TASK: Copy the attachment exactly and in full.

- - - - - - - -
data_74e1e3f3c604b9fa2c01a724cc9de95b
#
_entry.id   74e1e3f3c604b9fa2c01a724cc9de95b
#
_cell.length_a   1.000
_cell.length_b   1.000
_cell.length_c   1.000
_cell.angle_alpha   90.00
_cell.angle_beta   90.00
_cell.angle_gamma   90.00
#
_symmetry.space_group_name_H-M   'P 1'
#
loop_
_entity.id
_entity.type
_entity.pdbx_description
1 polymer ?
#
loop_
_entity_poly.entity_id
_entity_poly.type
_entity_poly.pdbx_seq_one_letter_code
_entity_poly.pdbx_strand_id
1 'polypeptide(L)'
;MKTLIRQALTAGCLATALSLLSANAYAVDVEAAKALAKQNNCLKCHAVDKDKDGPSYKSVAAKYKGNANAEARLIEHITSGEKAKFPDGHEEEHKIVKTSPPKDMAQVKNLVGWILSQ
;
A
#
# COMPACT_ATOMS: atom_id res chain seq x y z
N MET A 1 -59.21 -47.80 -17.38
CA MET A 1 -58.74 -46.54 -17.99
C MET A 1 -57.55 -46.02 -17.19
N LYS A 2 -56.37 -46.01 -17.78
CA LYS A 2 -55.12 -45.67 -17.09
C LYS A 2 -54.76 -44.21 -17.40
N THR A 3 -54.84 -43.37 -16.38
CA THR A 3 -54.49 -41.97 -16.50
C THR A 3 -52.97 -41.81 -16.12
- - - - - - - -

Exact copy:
data_74e1e3f3c604b9fa2c01a724cc9de95b
#
_entry.id   74e1e3f3c604b9fa2c01a724cc9de95b
#
_cell.length_a   1.000
_cell.length_b   1.000
_cell.length_c   1.000
_cell.angle_alpha   90.00
_cell.angle_beta   90.00
_cell.angle_gamma   90.00
#
_symmetry.space_group_name_H-M   'P 1'
#
loop_
_entity.id
_entity.type
_entity.pdbx_description
1 polymer ?
#
loop_
_entity_poly.entity_id
_entity_poly.type
_entity_poly.pdbx_seq_one_letter_code
_entity_poly.pdbx_strand_id
1 'polypeptide(L)'
;MKTLIRQALTAGCLATALSLLSANAYAVDVEAAKALAKQNNCLKCHAVDKDKDGPSYKSVAAKYKGNANAEARLIEHITSGEKAKFPDGHEEEHKIVKTSPPKDMAQVKNLVGWILSQ
;
A
#
# COMPACT_ATOMS: atom_id res chain seq x y z
N MET A 1 -59.21 -47.80 -17.38
CA MET A 1 -58.74 -46.54 -17.99
C MET A 1 -57.55 -46.02 -17.19
N LYS A 2 -56.37 -46.01 -17.78
CA LYS A 2 -55.12 -45.67 -17.09
C LYS A 2 -54.76 -44.21 -17.40
N THR A 3 -54.84 -43.37 -16.38
CA THR A 3 -54.49 -41.97 -16.50
C THR A 3 -52.97 -41.81 -16.12